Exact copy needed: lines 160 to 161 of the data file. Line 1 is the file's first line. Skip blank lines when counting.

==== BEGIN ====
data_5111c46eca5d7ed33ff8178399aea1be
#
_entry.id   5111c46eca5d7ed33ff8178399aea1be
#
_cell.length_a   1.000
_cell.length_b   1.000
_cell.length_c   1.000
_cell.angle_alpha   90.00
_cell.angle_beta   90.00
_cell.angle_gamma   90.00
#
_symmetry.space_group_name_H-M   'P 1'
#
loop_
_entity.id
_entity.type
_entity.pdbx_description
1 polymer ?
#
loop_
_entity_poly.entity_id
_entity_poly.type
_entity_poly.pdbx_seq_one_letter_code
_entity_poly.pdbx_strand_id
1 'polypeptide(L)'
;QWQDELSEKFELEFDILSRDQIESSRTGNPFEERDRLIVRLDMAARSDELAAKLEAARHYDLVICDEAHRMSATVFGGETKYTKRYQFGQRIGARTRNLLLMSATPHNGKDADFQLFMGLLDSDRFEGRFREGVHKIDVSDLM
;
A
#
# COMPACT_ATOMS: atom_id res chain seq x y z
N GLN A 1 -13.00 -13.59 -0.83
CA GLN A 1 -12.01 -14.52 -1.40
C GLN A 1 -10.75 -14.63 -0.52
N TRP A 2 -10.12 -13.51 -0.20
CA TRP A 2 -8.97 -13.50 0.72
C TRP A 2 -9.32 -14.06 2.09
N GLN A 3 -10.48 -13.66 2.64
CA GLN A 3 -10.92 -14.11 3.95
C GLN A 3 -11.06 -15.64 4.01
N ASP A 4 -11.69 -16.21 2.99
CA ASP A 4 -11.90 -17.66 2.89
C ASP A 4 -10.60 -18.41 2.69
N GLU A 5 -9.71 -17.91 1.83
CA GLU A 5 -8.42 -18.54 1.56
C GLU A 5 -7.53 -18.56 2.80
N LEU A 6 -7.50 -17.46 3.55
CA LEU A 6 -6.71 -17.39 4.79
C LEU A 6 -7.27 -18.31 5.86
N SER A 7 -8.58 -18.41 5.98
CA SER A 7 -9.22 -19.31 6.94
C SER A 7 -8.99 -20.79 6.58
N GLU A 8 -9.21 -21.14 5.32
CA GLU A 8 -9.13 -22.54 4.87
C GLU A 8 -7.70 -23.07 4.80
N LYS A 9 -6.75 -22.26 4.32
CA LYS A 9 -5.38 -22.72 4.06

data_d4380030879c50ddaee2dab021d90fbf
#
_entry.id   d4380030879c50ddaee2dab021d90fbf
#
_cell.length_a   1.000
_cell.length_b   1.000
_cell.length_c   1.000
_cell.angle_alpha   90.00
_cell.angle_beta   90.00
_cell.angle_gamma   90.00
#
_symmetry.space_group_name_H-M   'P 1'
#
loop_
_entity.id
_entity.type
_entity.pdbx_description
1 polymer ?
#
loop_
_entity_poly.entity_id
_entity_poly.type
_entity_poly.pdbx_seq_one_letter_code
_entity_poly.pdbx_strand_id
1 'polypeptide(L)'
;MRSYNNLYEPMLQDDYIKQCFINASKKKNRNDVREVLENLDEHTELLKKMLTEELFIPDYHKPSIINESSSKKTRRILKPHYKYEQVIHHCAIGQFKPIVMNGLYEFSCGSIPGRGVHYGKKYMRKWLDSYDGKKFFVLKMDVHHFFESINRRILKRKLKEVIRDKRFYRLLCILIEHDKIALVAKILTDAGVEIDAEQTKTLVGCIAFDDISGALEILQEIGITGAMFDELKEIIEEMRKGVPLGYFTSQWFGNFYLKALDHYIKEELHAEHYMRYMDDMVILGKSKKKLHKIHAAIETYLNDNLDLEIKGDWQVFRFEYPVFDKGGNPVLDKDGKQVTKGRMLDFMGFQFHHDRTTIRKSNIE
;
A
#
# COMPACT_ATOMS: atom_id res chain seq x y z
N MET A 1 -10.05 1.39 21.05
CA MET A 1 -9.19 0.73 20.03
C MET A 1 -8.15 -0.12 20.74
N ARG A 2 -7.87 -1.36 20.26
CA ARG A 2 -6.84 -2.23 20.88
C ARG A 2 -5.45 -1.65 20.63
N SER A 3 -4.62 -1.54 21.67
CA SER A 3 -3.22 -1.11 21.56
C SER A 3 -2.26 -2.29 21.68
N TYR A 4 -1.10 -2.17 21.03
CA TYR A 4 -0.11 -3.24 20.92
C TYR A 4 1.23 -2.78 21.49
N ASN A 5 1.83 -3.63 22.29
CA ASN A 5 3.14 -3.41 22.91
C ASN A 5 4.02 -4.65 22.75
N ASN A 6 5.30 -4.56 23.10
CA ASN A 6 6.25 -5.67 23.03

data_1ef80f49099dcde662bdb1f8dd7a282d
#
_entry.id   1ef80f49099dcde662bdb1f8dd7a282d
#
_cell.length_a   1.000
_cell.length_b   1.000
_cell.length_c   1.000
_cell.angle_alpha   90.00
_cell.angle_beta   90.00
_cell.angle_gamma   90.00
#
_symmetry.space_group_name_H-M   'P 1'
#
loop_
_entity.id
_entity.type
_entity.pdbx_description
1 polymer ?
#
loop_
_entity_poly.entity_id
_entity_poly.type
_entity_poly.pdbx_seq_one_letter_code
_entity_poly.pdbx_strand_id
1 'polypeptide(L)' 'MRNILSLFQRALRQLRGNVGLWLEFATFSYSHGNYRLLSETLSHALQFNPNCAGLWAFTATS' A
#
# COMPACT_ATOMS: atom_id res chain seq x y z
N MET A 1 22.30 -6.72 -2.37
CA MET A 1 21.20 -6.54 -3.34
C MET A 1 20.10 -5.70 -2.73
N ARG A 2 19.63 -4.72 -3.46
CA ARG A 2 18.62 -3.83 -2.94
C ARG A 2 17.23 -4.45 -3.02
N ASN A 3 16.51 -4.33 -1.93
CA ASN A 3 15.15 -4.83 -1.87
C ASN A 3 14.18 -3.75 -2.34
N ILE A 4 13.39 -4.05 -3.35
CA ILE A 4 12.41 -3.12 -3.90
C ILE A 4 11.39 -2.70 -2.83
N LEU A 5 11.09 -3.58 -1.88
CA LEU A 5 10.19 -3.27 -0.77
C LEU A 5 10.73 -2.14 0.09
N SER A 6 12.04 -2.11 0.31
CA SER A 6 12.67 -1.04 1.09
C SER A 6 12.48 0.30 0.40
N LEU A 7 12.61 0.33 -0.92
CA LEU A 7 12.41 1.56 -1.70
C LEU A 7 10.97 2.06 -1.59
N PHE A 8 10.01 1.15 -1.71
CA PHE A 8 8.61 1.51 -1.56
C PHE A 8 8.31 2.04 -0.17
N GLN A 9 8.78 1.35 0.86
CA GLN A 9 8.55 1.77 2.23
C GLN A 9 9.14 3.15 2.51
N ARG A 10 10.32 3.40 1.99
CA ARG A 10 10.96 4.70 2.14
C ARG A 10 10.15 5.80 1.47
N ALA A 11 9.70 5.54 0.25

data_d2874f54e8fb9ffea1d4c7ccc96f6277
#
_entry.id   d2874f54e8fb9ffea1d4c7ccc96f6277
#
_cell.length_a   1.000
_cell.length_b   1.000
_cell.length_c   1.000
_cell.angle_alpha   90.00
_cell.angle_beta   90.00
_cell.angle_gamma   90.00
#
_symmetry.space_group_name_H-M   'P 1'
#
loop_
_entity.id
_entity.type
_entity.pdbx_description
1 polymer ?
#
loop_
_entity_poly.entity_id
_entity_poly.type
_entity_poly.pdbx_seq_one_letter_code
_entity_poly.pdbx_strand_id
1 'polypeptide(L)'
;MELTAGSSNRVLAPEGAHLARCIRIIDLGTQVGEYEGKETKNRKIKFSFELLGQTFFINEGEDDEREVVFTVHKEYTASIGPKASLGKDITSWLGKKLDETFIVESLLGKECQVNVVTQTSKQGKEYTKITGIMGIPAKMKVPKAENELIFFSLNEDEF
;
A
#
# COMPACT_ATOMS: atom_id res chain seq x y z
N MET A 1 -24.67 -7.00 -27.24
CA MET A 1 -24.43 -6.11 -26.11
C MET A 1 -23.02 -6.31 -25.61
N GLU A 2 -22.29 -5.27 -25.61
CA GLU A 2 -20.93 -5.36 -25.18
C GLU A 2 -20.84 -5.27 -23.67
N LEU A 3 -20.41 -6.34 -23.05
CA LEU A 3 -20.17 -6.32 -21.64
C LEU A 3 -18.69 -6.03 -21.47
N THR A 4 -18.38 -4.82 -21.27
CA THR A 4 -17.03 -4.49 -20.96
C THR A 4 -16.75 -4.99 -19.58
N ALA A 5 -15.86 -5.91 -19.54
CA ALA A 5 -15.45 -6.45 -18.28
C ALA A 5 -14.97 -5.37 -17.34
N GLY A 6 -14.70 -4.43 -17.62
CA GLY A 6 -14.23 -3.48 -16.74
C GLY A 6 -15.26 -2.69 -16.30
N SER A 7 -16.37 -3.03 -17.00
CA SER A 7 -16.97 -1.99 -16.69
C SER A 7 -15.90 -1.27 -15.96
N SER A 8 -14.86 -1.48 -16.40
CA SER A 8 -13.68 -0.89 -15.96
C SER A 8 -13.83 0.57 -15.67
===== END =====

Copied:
C ARG A 10 10.15 5.80 1.47
N ALA A 11 9.70 5.54 0.25